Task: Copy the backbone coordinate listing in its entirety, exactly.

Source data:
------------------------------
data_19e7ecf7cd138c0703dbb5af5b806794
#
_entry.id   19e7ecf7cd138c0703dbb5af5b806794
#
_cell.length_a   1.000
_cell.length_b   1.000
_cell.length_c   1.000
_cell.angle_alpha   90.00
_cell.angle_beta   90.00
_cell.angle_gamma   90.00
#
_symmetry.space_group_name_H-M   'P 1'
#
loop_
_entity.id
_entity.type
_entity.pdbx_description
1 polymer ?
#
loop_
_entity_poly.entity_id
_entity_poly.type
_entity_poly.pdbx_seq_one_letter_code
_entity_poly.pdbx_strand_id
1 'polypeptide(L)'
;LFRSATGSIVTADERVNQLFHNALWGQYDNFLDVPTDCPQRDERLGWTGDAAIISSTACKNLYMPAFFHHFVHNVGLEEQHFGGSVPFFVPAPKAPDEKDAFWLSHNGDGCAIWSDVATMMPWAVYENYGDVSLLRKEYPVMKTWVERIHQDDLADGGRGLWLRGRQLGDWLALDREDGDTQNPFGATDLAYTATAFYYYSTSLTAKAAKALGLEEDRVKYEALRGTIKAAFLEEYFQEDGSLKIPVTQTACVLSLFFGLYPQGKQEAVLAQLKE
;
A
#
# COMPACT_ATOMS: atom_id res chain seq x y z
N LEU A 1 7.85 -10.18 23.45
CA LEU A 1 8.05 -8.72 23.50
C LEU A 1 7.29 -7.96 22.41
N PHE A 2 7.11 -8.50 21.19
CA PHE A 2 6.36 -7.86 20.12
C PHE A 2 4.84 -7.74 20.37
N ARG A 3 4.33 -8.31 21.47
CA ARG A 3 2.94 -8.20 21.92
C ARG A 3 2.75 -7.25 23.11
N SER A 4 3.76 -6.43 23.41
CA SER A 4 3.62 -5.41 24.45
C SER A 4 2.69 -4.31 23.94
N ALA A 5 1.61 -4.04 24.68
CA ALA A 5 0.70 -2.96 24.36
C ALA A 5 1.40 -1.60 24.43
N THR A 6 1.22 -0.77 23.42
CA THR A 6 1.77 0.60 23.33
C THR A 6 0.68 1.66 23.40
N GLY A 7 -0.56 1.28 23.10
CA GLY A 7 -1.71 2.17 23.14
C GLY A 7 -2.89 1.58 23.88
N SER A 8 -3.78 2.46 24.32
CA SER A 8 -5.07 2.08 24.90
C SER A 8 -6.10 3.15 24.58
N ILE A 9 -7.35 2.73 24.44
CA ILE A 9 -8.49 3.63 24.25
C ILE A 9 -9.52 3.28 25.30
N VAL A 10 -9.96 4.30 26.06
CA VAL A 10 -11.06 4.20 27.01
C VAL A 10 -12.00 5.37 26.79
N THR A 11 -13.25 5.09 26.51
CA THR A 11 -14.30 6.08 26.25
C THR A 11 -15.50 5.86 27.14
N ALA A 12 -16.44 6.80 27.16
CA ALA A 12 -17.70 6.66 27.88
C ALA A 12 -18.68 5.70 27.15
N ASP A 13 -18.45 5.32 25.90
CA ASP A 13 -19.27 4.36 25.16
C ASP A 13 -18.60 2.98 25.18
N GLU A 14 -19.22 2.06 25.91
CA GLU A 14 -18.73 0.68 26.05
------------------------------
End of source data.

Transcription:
data_19e7ecf7cd138c0703dbb5af5b806794
#
_entry.id   19e7ecf7cd138c0703dbb5af5b806794
#
_cell.length_a   1.000
_cell.length_b   1.000
_cell.length_c   1.000
_cell.angle_alpha   90.00
_cell.angle_beta   90.00
_cell.angle_gamma   90.00
#
_symmetry.space_group_name_H-M   'P 1'
#
loop_
_entity.id
_entity.type
_entity.pdbx_description
1 polymer ?
#
loop_
_entity_poly.entity_id
_entity_poly.type
_entity_poly.pdbx_seq_one_letter_code
_entity_poly.pdbx_strand_id
1 'polypeptide(L)'
;LFRSATGSIVTADERVNQLFHNALWGQYDNFLDVPTDCPQRDERLGWTGDAAIISSTACKNLYMPAFFHHFVHNVGLEEQHFGGSVPFFVPAPKAPDEKDAFWLSHNGDGCAIWSDVATMMPWAVYENYGDVSLLRKEYPVMKTWVERIHQDDLADGGRGLWLRGRQLGDWLALDREDGDTQNPFGATDLAYTATAFYYYSTSLTAKAAKALGLEEDRVKYEALRGTIKAAFLEEYFQEDGSLKIPVTQTACVLSLFFGLYPQGKQEAVLAQLKE
;
A
#
# COMPACT_ATOMS: atom_id res chain seq x y z
N LEU A 1 7.85 -10.18 23.45
CA LEU A 1 8.05 -8.72 23.50
C LEU A 1 7.29 -7.96 22.41
N PHE A 2 7.11 -8.50 21.19
CA PHE A 2 6.36 -7.86 20.12
C PHE A 2 4.84 -7.74 20.37
N ARG A 3 4.33 -8.31 21.47
CA ARG A 3 2.94 -8.20 21.92
C ARG A 3 2.75 -7.25 23.11
N SER A 4 3.76 -6.43 23.41
CA SER A 4 3.62 -5.41 24.45
C SER A 4 2.69 -4.31 23.94
N ALA A 5 1.61 -4.04 24.68
CA ALA A 5 0.70 -2.96 24.36
C ALA A 5 1.40 -1.60 24.43
N THR A 6 1.22 -0.77 23.42
CA THR A 6 1.77 0.60 23.33
C THR A 6 0.68 1.66 23.40
N GLY A 7 -0.56 1.28 23.10
CA GLY A 7 -1.71 2.17 23.14
C GLY A 7 -2.89 1.58 23.88
N SER A 8 -3.78 2.46 24.32
CA SER A 8 -5.07 2.08 24.90
C SER A 8 -6.10 3.15 24.58
N ILE A 9 -7.35 2.73 24.44
CA ILE A 9 -8.49 3.63 24.25
C ILE A 9 -9.52 3.28 25.30
N VAL A 10 -9.96 4.30 26.06
CA VAL A 10 -11.06 4.20 27.01
C VAL A 10 -12.00 5.37 26.79
N THR A 11 -13.25 5.09 26.51
CA THR A 11 -14.30 6.08 26.25
C THR A 11 -15.50 5.86 27.14
N ALA A 12 -16.44 6.80 27.16
CA ALA A 12 -17.70 6.66 27.88
C ALA A 12 -18.68 5.70 27.15
N ASP A 13 -18.45 5.32 25.90
CA ASP A 13 -19.27 4.36 25.16
C ASP A 13 -18.60 2.98 25.18
N GLU A 14 -19.22 2.06 25.91
CA GLU A 14 -18.73 0.68 26.05